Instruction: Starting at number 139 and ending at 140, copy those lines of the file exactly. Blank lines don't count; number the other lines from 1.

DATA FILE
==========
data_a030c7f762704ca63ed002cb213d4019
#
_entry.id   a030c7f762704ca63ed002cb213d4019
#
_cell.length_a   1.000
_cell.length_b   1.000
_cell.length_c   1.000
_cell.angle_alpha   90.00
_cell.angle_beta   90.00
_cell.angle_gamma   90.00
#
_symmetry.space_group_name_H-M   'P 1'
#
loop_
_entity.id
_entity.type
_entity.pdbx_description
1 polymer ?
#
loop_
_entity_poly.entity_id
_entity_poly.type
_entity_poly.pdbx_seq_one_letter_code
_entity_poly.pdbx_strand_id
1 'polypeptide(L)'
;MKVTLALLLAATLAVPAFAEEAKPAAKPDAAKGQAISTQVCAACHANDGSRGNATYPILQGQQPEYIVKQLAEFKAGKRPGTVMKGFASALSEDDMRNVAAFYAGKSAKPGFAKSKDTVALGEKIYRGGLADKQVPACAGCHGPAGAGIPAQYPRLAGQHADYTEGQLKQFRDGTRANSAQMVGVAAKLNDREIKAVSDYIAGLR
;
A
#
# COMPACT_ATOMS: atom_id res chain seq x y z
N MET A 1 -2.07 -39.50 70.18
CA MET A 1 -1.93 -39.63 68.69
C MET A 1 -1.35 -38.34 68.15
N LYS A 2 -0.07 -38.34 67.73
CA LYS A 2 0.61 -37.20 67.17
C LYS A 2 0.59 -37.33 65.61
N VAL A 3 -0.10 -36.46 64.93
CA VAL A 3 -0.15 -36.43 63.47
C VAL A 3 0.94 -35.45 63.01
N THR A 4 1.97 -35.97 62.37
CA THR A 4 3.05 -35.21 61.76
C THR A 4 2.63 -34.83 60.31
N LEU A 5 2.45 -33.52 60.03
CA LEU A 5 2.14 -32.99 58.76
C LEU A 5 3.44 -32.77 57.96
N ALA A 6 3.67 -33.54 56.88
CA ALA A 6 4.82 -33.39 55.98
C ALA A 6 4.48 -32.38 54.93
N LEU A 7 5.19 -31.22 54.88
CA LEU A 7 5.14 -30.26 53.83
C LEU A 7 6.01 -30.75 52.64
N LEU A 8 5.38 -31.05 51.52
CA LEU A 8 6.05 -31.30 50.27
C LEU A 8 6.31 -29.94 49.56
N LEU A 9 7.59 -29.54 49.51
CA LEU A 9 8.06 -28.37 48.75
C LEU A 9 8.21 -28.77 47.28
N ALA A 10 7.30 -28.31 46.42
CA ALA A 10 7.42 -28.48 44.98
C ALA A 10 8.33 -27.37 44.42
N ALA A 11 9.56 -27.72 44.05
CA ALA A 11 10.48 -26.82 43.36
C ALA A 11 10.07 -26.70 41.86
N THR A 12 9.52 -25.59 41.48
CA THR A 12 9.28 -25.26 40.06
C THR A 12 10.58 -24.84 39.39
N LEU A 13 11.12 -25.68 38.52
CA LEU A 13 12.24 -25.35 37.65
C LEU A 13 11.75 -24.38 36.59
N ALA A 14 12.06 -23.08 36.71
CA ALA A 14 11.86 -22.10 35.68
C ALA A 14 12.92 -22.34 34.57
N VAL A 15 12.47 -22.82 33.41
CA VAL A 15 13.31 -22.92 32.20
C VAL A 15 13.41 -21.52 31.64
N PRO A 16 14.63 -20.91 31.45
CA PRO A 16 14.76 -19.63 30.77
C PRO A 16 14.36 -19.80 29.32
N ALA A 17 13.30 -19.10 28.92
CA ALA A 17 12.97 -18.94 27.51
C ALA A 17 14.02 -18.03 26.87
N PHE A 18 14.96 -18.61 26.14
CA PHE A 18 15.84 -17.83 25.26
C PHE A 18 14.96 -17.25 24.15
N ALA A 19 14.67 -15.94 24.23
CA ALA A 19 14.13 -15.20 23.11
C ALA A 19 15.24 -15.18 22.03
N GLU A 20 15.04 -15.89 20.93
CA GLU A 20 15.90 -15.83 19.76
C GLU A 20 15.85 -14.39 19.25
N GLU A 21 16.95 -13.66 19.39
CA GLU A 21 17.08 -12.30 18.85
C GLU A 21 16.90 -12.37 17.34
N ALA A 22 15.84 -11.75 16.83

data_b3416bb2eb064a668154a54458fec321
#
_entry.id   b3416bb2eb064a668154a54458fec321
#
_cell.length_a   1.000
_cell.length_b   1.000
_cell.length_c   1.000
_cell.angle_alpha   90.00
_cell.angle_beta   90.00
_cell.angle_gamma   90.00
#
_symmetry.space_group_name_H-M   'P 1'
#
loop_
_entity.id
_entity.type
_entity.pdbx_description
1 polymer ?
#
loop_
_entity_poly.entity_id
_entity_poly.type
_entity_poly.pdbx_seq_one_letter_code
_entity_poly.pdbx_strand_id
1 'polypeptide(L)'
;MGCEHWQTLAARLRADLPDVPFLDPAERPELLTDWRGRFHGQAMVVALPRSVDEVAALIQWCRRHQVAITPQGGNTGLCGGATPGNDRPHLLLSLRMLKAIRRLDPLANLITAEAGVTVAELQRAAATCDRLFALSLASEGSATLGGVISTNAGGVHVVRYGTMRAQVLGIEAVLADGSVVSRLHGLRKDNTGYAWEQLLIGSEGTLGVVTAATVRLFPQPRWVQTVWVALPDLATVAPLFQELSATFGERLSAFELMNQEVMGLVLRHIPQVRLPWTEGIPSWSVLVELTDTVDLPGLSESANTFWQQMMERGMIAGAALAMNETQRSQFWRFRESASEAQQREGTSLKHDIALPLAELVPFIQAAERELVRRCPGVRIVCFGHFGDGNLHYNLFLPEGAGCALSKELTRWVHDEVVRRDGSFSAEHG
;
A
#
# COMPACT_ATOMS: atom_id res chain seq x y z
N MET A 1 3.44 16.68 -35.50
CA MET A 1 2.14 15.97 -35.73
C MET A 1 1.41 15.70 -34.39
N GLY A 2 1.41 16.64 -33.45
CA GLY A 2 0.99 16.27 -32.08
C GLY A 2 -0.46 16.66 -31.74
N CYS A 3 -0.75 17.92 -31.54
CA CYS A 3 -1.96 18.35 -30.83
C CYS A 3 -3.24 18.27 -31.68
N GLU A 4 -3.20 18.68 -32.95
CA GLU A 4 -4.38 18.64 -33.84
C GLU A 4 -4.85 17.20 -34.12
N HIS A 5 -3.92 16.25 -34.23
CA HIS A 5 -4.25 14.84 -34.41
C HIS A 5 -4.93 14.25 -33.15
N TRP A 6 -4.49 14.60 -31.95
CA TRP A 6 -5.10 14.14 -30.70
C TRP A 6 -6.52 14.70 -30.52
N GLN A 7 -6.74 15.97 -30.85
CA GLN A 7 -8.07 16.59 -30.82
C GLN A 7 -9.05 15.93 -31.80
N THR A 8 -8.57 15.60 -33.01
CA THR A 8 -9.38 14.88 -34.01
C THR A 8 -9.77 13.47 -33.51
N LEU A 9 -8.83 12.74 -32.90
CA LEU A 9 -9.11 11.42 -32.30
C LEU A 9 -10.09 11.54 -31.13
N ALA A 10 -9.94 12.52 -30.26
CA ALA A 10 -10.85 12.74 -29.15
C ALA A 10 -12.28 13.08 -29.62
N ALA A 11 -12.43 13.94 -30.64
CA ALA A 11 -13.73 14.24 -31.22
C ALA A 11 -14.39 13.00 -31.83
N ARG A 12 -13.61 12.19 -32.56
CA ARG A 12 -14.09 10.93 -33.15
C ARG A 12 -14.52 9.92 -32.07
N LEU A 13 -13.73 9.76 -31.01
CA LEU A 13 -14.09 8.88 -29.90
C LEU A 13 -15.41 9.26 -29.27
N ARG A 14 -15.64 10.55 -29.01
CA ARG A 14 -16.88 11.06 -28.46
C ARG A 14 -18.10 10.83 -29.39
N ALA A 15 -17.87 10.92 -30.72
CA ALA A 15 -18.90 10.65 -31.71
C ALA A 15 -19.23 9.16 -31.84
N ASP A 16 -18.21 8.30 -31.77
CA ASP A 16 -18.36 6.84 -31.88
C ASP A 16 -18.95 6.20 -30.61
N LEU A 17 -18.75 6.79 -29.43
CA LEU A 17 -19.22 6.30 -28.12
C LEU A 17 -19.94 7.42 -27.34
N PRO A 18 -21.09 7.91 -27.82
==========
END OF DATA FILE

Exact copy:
C HIS A 5 -4.93 14.25 -33.15
N TRP A 6 -4.49 14.60 -31.95